Opinion: I don’t want to be a “disarmed slave,” I want to be safe

Bruce Walton

Bruce Walton

Bruce Walton is a sophomore news major and columnist for the Daily Kent Stater. Contact Bruce Walton at [email protected]..

After my last column about advocating stricter gun laws, I got a lot of flak for doing so. One of my readers claimed I wanted to be a “disarmed slave” to my own government. Let me assure you that I hardly want anything like that. But even if I did, how would we be compared to every other nation?

Is Japan or Canada a nation of unarmed slaves? Are Australia, the U.K. and most of Europe filled with naive fools that let their governments push them around? Most European and developed nations have stricter gun laws, and their citizens are still able to have a voice in governments and protest their government over civil liberties. When British students began rioting in the streets in 2010, did they have guns? Were they slaves to their governments? No. They fought just like most disgruntled citizens would: without a coward’s gun to hide behind to make their voice heard.

But what if our government did turn on us? Stricter gun laws would make our citizens weaker against attacks from our government, but not by much. If a war started between the government and the people, we would’ve already lost. They have military-grade weapons, fighter jets, bombs, missiles, tanks, submarines, battleships and every other lethal weapon and vehicle conceivable.

If you don’t want more gun control because you’d feel like the government would have more control over you since you’d be unarmed, you should give up now. They already have us outgunned. It’s a matter of liberty and principle that they allow us not to be oppressed.

Another one of my readers showed me a statistic that “The homicide rate by guns in America is approximately 3/100,000 (most not being performed by semi-auto) which compares to ~1/100,000 in other industrialized western nations.” As small as that may look statistically, this also means that you have three times a greater chance of being killed by a gun in America as in any other industrialized nation.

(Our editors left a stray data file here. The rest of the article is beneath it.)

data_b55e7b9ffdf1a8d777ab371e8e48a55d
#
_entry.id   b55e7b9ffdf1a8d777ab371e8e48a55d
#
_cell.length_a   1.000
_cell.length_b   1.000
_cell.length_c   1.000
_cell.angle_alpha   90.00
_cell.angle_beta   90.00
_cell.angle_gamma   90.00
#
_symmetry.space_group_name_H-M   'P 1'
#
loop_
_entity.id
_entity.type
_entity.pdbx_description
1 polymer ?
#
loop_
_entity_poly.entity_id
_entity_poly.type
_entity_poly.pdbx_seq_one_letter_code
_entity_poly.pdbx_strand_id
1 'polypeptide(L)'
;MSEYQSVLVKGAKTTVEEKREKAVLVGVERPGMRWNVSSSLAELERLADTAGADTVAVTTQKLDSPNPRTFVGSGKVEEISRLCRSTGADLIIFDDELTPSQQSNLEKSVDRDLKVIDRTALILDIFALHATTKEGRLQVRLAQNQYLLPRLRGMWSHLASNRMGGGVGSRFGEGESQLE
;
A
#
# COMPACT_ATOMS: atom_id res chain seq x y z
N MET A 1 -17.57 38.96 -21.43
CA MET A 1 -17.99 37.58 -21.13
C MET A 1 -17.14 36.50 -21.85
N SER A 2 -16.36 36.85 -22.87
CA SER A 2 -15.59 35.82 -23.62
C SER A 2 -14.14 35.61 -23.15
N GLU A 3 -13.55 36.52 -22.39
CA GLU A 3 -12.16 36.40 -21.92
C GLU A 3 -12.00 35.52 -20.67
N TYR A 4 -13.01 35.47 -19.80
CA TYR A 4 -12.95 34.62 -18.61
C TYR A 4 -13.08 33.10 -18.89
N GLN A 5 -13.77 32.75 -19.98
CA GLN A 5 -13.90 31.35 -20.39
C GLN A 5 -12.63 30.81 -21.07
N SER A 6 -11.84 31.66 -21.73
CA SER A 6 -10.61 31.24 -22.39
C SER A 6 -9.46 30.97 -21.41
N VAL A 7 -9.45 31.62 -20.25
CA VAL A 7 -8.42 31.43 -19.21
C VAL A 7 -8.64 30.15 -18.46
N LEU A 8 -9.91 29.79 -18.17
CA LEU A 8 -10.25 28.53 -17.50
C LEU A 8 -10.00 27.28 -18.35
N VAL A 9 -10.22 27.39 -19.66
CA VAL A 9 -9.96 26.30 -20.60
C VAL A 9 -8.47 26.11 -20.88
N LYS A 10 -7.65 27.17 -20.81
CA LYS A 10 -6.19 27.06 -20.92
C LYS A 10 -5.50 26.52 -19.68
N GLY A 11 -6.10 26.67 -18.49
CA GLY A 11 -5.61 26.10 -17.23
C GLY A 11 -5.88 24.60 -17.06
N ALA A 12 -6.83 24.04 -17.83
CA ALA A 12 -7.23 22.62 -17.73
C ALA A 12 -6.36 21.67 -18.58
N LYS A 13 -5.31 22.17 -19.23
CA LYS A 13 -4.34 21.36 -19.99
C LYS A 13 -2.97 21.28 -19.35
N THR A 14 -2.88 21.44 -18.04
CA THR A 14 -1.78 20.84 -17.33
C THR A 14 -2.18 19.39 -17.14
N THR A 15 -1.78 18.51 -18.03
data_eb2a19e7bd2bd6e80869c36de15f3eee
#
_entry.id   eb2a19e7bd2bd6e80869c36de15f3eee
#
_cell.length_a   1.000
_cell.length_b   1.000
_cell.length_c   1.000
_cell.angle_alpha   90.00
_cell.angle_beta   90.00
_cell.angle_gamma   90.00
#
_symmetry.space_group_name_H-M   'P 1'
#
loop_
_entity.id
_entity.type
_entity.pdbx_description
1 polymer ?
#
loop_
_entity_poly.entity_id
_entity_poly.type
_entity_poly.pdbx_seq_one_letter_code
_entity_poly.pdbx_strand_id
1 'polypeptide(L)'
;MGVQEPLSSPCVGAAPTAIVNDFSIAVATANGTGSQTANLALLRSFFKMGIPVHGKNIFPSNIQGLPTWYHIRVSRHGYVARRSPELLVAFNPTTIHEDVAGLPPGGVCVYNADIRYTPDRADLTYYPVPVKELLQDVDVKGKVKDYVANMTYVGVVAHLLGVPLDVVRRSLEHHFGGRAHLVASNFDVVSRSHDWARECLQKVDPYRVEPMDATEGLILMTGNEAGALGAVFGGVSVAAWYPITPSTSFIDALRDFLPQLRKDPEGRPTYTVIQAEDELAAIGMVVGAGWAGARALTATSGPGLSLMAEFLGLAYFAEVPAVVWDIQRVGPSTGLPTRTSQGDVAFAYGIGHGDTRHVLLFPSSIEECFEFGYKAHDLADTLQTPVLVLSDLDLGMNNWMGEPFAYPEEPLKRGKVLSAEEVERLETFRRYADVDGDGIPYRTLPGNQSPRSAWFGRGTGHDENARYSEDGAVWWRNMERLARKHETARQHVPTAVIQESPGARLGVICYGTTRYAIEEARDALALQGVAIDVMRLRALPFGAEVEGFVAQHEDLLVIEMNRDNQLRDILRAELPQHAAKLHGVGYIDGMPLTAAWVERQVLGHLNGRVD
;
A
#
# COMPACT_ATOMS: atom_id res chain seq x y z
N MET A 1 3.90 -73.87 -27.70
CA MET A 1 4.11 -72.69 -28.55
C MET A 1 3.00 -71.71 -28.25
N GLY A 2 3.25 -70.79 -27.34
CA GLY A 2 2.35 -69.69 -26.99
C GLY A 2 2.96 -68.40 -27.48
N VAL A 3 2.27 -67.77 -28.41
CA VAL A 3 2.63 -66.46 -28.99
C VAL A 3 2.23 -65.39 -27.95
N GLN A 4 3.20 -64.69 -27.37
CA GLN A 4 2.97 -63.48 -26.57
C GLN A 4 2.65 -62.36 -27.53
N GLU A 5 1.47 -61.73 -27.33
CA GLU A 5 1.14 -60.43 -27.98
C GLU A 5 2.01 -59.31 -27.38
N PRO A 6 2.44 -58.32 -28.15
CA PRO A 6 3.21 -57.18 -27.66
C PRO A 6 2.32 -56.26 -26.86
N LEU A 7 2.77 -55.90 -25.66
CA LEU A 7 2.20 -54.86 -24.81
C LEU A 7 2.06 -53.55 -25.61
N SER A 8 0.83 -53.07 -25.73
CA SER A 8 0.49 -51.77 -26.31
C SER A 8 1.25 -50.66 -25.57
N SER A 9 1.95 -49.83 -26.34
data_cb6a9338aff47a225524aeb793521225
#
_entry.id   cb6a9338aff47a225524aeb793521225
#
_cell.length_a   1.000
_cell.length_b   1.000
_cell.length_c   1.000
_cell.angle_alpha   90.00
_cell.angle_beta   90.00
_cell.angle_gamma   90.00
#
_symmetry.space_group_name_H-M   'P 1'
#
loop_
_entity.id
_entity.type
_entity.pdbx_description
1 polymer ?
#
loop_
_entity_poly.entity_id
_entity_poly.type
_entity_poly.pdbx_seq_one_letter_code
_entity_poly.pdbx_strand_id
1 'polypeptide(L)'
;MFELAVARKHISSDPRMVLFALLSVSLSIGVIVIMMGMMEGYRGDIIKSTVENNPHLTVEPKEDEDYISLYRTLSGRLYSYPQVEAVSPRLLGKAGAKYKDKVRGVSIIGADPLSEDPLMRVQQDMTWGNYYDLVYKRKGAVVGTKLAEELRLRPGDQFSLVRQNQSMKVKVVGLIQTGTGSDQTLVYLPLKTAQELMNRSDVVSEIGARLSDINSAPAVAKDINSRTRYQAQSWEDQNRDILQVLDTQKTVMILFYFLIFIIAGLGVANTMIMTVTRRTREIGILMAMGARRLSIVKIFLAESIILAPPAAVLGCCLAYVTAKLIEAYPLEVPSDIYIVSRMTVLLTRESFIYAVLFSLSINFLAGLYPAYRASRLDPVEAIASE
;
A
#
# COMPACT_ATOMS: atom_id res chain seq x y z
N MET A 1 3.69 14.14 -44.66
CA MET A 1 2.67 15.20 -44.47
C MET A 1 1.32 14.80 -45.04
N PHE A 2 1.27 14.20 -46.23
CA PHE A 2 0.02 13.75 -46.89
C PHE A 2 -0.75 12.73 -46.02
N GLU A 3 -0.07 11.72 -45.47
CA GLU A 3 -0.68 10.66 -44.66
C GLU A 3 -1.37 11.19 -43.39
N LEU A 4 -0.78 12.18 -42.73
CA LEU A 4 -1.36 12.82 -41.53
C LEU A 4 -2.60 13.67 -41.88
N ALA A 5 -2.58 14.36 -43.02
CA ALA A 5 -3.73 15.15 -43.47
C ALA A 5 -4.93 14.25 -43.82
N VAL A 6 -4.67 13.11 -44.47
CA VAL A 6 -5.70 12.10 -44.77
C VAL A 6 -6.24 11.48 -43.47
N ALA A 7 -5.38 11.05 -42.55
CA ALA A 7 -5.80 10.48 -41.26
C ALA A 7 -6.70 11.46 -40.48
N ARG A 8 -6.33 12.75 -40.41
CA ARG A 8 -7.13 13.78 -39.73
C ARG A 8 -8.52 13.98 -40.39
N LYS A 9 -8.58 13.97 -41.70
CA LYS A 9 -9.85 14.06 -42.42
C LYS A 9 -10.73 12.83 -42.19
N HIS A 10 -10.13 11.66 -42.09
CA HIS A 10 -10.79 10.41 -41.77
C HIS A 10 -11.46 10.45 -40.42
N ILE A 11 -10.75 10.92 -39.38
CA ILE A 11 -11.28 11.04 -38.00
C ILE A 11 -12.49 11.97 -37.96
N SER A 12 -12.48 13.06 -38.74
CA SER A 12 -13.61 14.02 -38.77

That reader also told me that homicide rates increase when the government enacts prohibitions, encouraging black market activity on such items and more organized crime. I’d like to point out I’m not suggesting a complete prohibition on firearms. Imagine how the 1930s prohibition would have gone if the government only banned hard liquor instead of all alcohol, and increased funding on programs reducing alcoholism.

We are America, the nation that invented national democracy, a government that doesn’t run without its people. If a bloodthirsty dictator were running our nation (like some Americans believe is the case), I would agree with some of these points, but we are much safer from our government than some may think. The corruption our government may have is mostly within local and state governments, and the federal government keeps control over them.

It seems to me that many people fighting for less gun control are thinking centuries behind everyone else. This is an ignorant way of thinking — that having more guns makes us safer because you can defend yourself from the government. It’s a sign of poor excuses and clinically dangerous paranoia that encourages mass hysteria and anarchy.